Hey, You In The Ivory Tower. Come On DownJohn Carey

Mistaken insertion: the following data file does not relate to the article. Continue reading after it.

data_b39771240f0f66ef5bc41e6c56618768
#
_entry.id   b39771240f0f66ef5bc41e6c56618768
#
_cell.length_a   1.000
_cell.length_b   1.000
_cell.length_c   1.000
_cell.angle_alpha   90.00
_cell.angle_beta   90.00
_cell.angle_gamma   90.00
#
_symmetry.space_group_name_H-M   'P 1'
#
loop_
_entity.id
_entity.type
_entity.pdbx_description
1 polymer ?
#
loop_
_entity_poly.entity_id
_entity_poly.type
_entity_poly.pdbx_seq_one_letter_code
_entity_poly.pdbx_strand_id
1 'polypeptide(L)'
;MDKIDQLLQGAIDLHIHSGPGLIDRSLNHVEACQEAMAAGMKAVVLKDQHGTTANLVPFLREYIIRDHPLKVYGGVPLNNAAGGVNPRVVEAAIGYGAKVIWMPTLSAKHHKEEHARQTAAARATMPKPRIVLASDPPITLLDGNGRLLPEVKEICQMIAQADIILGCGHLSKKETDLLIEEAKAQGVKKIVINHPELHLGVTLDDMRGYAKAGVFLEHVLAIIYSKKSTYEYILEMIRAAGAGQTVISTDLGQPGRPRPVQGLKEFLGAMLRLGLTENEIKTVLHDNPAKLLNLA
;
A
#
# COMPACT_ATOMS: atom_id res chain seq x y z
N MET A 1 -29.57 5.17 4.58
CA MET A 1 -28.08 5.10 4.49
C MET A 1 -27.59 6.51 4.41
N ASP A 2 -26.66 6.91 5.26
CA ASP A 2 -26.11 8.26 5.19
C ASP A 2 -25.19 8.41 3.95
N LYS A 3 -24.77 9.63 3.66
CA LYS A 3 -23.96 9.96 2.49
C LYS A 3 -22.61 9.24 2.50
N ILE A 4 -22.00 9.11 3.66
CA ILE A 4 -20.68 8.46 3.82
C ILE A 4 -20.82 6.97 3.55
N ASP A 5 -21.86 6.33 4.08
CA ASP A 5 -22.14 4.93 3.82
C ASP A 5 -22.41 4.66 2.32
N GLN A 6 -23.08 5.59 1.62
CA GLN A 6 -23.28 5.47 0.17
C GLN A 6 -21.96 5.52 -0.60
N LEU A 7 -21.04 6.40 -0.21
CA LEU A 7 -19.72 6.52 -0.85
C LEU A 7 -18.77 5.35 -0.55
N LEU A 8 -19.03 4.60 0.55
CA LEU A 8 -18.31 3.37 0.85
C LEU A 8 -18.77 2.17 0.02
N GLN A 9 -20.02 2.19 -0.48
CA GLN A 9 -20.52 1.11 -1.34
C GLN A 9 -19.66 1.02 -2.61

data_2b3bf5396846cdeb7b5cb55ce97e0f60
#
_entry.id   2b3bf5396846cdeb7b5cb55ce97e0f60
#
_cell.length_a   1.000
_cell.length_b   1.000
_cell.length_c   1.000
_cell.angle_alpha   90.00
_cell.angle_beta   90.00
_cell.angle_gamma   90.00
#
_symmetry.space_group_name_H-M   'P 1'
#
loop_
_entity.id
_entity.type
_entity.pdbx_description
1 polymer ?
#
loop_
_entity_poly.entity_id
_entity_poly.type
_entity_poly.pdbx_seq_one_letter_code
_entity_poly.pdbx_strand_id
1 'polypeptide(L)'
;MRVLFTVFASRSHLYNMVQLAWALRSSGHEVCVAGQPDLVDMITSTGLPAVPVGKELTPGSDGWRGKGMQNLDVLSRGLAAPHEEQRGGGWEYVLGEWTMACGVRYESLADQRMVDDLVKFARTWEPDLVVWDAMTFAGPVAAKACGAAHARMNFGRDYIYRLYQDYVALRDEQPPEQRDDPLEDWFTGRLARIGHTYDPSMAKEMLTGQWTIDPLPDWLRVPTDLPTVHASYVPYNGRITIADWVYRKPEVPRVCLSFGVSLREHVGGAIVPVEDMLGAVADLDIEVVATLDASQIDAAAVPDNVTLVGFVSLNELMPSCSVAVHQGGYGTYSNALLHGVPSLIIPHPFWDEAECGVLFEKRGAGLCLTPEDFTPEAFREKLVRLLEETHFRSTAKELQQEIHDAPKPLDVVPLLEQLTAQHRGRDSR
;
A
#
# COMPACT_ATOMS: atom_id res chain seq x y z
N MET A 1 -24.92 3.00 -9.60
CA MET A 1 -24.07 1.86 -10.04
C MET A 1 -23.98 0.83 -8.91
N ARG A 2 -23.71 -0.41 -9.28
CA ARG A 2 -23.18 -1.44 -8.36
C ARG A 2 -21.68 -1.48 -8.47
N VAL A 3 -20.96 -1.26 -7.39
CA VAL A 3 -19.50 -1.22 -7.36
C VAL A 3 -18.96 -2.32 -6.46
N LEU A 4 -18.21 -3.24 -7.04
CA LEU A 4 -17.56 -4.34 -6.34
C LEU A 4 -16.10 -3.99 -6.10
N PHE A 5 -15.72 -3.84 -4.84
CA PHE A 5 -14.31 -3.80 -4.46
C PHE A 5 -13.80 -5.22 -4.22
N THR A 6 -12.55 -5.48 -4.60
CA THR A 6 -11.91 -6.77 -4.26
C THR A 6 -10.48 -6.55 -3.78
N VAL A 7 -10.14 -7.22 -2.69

When the guns of World War II fell silent, one of the big winners was science. By taming the atom, bringing lifesaving penicillin to the battlefield, and creating advanced weapons, "science proved to be phenomenally successful in winning the war," says Dr. Bernadine P. Healy, director of the National Institutes of Health. The researchers' reward: a federal policy that funneled huge sums into U.S. labs on the notion that scientific research would boost America's security and standard of living. "New products, new industries, and more jobs require continuous additions to knowledge of the laws of nature," argued Vannevar Bush, head of the wartime Office of Scientific Research & Development, in 1945.
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